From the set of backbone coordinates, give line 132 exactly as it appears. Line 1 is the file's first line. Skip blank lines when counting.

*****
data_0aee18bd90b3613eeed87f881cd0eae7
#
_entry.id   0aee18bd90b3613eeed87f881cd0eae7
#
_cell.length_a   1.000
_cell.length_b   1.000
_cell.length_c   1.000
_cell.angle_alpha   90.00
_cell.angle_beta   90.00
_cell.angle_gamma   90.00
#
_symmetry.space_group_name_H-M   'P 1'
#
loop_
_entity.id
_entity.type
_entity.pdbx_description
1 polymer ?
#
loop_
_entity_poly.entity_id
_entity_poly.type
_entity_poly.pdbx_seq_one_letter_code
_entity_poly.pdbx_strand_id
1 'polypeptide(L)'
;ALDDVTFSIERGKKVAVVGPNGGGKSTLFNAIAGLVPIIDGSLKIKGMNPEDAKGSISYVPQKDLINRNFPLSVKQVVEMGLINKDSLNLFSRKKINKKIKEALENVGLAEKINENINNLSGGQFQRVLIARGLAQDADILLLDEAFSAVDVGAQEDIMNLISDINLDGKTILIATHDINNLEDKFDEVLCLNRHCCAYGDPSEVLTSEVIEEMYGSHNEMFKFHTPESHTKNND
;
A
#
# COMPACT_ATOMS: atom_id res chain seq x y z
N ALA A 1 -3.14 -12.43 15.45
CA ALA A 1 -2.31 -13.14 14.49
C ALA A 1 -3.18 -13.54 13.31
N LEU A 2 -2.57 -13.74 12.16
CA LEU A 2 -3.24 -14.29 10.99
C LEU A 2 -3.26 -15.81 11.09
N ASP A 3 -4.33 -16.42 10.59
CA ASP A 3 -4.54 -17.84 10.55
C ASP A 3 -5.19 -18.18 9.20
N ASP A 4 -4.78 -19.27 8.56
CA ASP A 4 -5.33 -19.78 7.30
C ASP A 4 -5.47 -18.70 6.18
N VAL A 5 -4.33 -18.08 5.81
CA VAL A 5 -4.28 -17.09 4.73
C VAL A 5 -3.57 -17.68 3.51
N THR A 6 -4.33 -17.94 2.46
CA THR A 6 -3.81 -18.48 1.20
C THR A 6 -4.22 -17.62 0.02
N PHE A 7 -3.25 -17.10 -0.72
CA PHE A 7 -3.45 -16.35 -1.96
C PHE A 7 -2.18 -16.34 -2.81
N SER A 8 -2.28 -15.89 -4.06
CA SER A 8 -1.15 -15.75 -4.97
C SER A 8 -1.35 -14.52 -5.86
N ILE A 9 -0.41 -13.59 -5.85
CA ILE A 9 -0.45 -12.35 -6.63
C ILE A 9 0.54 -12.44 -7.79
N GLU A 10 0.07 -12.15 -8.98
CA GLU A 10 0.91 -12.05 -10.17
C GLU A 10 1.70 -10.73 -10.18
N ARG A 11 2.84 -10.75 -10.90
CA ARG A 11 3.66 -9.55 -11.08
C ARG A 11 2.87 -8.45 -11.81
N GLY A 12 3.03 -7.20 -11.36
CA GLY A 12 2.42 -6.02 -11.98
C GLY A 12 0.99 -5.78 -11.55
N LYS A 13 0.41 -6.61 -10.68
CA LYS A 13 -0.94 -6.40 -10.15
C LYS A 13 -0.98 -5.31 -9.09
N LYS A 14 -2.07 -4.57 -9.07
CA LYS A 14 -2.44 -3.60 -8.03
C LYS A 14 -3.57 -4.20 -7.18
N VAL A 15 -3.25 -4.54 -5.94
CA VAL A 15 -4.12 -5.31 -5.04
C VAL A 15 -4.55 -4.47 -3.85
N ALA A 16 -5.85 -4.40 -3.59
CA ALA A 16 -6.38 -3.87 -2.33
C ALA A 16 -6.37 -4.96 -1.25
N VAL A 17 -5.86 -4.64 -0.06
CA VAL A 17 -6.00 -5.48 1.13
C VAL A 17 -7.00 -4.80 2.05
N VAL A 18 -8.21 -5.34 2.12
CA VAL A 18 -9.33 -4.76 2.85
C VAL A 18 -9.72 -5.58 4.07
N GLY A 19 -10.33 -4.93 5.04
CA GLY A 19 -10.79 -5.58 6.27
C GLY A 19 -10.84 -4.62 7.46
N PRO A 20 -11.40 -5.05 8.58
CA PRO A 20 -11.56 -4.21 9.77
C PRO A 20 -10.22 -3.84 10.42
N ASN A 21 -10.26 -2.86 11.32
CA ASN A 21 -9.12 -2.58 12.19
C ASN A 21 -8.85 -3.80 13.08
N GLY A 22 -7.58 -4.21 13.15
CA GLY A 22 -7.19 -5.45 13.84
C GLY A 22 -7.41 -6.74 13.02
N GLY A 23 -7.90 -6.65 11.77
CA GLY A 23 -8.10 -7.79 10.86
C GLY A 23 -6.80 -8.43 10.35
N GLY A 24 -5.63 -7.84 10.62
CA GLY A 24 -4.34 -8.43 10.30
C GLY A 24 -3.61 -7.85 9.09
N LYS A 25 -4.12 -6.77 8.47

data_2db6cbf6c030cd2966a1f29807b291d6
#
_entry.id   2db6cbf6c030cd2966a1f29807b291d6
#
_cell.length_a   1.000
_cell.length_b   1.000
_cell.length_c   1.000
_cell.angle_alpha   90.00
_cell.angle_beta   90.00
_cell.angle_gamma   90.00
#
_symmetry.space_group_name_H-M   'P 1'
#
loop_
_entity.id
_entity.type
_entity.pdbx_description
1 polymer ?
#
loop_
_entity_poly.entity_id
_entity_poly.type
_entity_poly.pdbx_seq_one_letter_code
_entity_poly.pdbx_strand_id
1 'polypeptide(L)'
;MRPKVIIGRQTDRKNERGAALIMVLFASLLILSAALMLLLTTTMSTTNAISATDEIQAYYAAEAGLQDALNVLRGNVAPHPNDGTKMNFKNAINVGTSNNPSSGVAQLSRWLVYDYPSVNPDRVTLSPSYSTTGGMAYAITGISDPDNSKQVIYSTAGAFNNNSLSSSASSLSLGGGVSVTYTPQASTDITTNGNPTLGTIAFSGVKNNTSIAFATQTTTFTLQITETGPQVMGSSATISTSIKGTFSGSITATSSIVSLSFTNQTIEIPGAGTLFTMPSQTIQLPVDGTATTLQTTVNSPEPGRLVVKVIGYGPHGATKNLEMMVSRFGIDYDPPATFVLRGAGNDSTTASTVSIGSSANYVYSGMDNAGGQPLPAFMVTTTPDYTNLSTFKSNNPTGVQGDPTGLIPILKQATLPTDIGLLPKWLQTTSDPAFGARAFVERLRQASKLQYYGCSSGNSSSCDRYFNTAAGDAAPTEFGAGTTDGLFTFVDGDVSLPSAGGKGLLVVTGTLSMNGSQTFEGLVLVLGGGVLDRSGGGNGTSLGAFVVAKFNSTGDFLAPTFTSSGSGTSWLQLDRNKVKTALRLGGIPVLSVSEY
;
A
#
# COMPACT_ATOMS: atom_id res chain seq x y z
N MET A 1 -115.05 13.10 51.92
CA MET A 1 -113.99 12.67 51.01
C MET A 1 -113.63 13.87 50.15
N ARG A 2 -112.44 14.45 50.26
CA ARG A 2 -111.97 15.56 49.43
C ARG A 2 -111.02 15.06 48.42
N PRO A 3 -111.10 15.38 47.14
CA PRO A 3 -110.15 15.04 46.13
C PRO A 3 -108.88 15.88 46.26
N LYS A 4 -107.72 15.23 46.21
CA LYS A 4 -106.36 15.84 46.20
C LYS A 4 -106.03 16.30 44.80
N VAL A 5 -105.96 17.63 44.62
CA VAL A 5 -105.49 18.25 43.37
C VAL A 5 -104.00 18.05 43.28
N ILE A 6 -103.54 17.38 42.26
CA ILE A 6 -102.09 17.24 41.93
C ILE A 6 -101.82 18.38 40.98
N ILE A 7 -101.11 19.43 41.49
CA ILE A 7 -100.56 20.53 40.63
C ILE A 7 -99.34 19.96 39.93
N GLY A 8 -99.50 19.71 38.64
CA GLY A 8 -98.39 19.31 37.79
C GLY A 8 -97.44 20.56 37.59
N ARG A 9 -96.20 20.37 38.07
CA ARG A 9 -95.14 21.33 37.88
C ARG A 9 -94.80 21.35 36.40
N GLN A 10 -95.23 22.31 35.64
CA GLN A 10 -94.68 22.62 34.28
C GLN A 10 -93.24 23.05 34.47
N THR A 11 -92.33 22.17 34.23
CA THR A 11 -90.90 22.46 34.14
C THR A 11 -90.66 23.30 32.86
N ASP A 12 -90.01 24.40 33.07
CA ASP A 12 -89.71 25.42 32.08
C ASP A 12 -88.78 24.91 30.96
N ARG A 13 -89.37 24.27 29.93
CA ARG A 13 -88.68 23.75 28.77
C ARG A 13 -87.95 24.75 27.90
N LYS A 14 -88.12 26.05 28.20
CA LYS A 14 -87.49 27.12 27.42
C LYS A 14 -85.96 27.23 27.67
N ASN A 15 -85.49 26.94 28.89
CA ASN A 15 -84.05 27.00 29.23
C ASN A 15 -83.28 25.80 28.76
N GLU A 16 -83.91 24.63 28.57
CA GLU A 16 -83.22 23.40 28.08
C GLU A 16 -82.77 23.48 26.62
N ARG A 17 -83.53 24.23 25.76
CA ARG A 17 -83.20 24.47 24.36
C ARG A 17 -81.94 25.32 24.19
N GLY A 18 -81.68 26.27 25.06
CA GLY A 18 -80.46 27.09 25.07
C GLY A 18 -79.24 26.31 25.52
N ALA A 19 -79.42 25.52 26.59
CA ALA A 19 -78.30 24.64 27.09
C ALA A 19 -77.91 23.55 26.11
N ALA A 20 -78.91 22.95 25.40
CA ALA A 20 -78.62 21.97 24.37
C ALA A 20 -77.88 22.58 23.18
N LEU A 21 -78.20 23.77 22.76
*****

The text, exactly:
#